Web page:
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Simryn de Jager, business development and strategy director of The Seed SA writes:
The Seed SA team is often approached by ambitious people who seek a mentor.
It has, after all, been the motivation behind much of what we do. Marsha Sinetar in her book Mentor Spirit describes a mentor as “… a guide or a teacher – a keeper of selective ‘wisdoms’ that we hope to gain”.
Some of the biggest inhibitors to the seeker are that the mentor will decline the proposal or that the relationship will not meet the desired outcomes. These are very valid concerns. The possibility that the time and effort will not bear fruit is possibly the most anxiety-inducing. There are several reasons why the mentorship relationship may not work. Let’s look at three of these.
The outcomes are not clear to both parties
It is imperative to define a clear agenda. Is the reason for the mentorship to develop soft skills or to spur on hard technical thinking? In other words, are you approaching this person because they display leadership traits that you admire or because they are leaders in your field? These are very important distinctions to make that could define success. Make your reasons for reaching out clear to your mentor early on in the conversation. This sets the framework for the discussion and allows your mentor to better understand your intentions.
The seeker or mentee has not done adequate research on the potential mentor
Your potential mentor may be a great leader, however, this cannot be interpreted to mean that he or she is a great mentor. The mentor responsibility is a weighty one, and not everyone who has knowledge to impart has a desire to enter into this form of guiding and teaching relationship. Be clear on the desire to participate.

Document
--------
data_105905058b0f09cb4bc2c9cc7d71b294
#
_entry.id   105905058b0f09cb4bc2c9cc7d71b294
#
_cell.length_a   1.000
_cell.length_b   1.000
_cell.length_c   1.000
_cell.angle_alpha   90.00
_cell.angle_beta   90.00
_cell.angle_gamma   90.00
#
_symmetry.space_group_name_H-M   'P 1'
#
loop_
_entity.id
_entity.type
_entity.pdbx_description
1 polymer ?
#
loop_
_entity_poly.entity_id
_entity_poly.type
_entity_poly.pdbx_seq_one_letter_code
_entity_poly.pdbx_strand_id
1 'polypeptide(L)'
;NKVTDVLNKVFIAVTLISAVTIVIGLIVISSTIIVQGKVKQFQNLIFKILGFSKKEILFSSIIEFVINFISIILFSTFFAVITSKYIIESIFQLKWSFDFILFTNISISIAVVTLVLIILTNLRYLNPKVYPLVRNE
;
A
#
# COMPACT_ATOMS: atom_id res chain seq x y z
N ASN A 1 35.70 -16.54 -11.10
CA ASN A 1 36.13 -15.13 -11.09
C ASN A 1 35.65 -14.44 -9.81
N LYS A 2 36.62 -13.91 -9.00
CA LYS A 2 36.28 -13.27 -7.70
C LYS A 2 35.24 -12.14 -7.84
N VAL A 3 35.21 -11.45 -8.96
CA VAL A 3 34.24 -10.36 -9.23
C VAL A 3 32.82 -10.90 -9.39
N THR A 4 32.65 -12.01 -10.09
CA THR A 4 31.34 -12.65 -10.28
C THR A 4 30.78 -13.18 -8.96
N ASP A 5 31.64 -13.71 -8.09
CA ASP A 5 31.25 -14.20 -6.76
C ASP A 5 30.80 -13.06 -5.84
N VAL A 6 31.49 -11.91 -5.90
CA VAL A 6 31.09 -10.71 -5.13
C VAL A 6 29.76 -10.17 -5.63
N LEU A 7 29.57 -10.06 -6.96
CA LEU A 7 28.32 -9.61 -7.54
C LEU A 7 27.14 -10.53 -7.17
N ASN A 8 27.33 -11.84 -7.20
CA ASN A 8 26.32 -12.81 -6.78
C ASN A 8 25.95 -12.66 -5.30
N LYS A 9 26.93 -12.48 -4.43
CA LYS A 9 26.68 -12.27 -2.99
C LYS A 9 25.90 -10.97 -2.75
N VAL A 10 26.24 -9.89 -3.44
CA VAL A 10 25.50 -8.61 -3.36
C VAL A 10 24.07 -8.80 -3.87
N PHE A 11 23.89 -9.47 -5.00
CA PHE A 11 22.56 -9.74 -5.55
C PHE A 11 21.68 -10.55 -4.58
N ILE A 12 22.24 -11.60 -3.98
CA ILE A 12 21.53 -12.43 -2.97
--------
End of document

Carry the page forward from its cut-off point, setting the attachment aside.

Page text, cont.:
The seeker or mentee has unrealistic expectations of the mentor
Often the mentor is idealised. This may lead to long-term disillusionment resulting from a mentor behaving in a way that does not align with your idealised version of them. No one is perfect. The mentor may need to reschedule owing to other priorities, or their circumstances may change, making the arrangement less amenable. Your mentor may prefer to let their hair down on the weekends by playing in a rock band or taking classes as a sommelier. Neither of these activities translates to them being less of a business leader.
Most importantly, defining the framework as mentioned above, allows the parties to make realistic pacts as to specific help the mentor can provide. Don’t look for all parts of your ideal ‘future-self’ in one person. It is a recipe for disappointment. Seek multiple mentors to stitch together that ideal version of you.
I have found one of my mentors to offer a healthy balance to work and play, while another has taught me the value of always delivering more than what was expected. Neither of them is a poster-child for the ideal leader but rather have offered expertise in their particular fields.
Remember that mentorship works when both parties are engaged and eager to make a difference. It is a professional arrangement much like any other contract you may enter into. The mentor buys into the mentee and gives discretionary effort, in response to enthusiasm and responsiveness from the mentee.
These steps are key: Establish a goal; develop a plan; build in checkpoints.
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